By coachusa outlet (not verified)
June 3, 2011 10:21 PM

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By rpcubed (not verified)
June 3, 2011 11:10 PM

I love this blog! I think that the blog, and perhaps even moreso the comments, could turn into a minor addiction. All you name enthusiasts out there, I need help! I just found out that I am having my 4th boy. I have 2 girls as well. DH and I had names picked for the first 4 kids by the time we got married, only minor negotiations necessary. With nothing in place for #5, he turned out as a major outlier. I need a good solid list for #6 or dh is likely to become stuck on something again. Our last name is like Pace.
Children are
Margaret Rosalie
Peter Calvin
Sara Analiese
William Wesley
Heber Nathaniel

I would like to not repeat initials, and I don't want to use E either (actually one of my favorite name starters) because I am still holding out for another girl (I know, I'm crazy) and she will be Elinor if I get my way. All of the kids have at least one family name, but with traditional boys names it will be easy enough to attach one to the family tree.

What's hard actually is the opposite! Paul, David, Robert, Thomas, Aaron, Caleb, Seth, Andrew, Alexander, Henry Richard, and Matthew are all no goes due to family connections. It seems like one syllable names are pretty terse with our last name, ie James, George, etc. I've wondered about staying more traditional like Peter and William, or giving Heber a buddy with a much less usual biblical name. I like the name Jethro (is that too Beverly Hillbillies for a revival? I'm more into NCIS and the book Across Five Aprils so I have a totally different frame of reference for the name.) My grandpa was Jasper, though he was a bit of a rake! Plus I already have one daughter who ended up with a vampire named after her.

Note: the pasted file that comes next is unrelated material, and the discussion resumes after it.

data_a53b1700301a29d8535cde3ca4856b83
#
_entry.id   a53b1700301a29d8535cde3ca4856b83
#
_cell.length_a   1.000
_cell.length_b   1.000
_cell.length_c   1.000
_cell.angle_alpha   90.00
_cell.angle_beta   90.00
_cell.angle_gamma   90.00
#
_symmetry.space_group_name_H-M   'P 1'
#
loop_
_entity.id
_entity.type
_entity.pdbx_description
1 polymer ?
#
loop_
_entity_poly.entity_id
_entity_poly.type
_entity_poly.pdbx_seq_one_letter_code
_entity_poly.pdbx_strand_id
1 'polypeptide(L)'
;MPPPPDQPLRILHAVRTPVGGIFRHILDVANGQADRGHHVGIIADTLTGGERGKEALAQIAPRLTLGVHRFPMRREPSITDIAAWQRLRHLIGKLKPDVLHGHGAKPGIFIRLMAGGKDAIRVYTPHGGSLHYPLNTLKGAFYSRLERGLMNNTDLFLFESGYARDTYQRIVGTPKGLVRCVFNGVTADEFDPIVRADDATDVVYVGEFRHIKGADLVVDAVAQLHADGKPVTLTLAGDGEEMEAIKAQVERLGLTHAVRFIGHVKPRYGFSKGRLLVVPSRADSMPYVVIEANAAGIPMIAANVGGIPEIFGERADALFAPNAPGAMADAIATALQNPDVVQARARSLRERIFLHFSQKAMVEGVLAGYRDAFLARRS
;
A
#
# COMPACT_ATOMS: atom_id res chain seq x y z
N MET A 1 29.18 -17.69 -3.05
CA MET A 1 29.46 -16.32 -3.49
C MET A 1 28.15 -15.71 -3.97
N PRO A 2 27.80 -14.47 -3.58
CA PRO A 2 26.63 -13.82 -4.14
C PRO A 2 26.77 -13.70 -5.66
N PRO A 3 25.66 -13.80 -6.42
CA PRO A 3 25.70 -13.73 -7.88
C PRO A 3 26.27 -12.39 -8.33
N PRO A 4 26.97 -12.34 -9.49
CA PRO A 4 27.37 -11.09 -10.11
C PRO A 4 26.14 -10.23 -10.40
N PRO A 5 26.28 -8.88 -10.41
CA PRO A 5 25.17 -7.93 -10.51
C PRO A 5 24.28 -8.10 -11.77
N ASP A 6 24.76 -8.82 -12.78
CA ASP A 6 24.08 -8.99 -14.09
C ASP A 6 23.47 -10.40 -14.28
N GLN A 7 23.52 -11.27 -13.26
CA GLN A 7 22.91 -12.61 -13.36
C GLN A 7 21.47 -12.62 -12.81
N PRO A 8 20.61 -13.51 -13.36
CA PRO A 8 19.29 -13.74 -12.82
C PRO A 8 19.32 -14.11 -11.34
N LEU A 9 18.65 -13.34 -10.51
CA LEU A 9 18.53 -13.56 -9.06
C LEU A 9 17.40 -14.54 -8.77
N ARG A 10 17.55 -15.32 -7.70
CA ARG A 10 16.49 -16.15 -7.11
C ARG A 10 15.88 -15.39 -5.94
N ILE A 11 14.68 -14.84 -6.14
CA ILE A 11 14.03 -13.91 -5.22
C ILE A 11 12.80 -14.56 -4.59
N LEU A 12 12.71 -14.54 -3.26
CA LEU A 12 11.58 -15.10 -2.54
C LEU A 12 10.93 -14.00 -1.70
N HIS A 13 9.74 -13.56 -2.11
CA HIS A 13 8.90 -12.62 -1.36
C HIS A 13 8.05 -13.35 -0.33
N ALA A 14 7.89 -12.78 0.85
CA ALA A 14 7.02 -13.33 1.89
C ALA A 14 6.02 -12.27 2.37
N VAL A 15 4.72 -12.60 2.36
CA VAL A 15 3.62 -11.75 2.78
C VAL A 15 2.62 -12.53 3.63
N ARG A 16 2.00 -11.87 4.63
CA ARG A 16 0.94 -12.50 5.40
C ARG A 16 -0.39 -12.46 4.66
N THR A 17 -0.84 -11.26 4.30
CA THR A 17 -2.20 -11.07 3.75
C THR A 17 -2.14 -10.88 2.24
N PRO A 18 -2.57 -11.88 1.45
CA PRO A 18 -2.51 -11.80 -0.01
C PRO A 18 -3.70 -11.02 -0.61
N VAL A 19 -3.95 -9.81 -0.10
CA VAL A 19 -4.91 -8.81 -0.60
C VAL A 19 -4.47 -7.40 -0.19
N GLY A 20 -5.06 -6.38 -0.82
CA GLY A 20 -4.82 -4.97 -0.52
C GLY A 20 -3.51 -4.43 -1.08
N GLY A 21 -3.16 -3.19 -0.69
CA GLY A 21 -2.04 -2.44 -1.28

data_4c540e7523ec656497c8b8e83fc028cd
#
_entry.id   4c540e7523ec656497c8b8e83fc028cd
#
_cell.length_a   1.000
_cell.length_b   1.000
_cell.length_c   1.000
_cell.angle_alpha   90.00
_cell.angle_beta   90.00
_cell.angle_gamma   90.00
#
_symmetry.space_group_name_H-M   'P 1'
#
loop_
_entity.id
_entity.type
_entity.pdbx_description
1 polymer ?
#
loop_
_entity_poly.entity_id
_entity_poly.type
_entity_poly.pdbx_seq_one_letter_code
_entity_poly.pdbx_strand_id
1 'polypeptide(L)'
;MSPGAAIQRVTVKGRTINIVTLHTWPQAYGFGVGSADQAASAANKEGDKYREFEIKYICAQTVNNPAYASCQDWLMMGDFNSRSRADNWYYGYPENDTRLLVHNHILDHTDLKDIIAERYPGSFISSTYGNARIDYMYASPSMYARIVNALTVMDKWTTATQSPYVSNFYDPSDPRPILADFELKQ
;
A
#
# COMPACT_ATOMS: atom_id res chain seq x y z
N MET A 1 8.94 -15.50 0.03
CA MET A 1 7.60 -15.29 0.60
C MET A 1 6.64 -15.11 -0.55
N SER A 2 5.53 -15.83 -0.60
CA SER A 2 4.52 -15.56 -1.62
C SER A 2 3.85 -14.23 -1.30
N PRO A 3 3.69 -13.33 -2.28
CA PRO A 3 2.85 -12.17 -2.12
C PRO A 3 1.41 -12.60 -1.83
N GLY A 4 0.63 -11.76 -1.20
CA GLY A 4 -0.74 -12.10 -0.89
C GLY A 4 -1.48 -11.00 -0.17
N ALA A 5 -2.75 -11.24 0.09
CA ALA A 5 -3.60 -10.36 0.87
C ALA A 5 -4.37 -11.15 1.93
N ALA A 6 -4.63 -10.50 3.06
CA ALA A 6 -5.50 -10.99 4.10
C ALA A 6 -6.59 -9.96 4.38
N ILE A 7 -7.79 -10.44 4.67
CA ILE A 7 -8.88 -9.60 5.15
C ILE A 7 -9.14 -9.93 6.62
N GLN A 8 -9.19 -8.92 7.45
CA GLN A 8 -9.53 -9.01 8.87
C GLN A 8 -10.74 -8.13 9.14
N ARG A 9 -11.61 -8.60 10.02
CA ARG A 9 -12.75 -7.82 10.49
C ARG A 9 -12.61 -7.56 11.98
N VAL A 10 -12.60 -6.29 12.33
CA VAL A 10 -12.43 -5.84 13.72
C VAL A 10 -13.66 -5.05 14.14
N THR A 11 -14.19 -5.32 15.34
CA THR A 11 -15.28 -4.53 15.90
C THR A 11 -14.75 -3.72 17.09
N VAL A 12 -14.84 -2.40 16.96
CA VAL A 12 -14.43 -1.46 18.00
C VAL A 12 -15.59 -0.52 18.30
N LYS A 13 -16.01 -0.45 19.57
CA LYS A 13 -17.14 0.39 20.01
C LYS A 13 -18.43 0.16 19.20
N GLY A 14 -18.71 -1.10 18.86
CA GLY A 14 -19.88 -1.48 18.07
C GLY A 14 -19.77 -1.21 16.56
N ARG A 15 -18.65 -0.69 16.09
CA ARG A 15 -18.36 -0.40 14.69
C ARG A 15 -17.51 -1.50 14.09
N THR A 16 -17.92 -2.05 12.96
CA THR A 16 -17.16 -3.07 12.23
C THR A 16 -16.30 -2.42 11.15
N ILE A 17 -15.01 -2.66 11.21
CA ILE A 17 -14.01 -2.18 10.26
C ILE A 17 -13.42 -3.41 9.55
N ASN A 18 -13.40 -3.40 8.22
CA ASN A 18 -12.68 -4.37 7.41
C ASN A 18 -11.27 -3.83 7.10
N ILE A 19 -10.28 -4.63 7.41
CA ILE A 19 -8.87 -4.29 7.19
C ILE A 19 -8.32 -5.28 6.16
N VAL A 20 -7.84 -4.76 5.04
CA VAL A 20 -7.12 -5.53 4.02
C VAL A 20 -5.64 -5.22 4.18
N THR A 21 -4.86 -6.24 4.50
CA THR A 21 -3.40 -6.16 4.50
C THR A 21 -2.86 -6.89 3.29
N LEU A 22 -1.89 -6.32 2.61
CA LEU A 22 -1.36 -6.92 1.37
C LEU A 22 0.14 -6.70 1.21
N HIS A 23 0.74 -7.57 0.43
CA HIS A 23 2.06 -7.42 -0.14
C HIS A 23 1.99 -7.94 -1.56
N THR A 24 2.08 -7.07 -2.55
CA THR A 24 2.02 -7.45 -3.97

OK, that's a lot of info to process, though I know that I am among others who like to obsess through all these variables! Thanks for any help.

By JM (not verified)
June 3, 2011 11:51 PM

Chimu, for what it's worth, I actually love Allegra Delphine.

By izzy
June 4, 2011 1:04 AM

@Chimu, just jumping into the convo, I LOVE Ariadne Juliet, or Ariadne Mathilde. I f you go with Astrid, I really like Ottilie (either pronunciation. But jw, how are you pronouncing it?) I would vote for Ariadne over Astrid, as I really love that name.

June 4, 2011 6:02 AM

Thanks for all the combinations, very helpful! I'm writing them all down and will try and sort through and get down to a few favourites. Sometimes I'm not sure if things I come up with actually sound good so having other people help out is great.

Re the pronunciation issues - I didn't realise that Xanthe would cause so many problems. We are pronouncing it ZAN-thee. Eirlys is a little hard too and I originally suggested it to hubby as a middle but he thinks it's quite usable as a first name. The pronunciation would be EYRE-liss.

Ottilie would most likely be o-TEE-lee-ə. Again, we thought this might be a little hard for a first name hence restricting it to a middle name.

Mathilde we like the ma-TEELD French pronunciation so again think it is probably easier as a middle name. That and the fact that Matilda is top 100 here and is ruled out on popularity grounds as a first name. I could see a little Mathilde would get Matilda all the time, it wouldn't bother me so much as a middle name though if it was confused.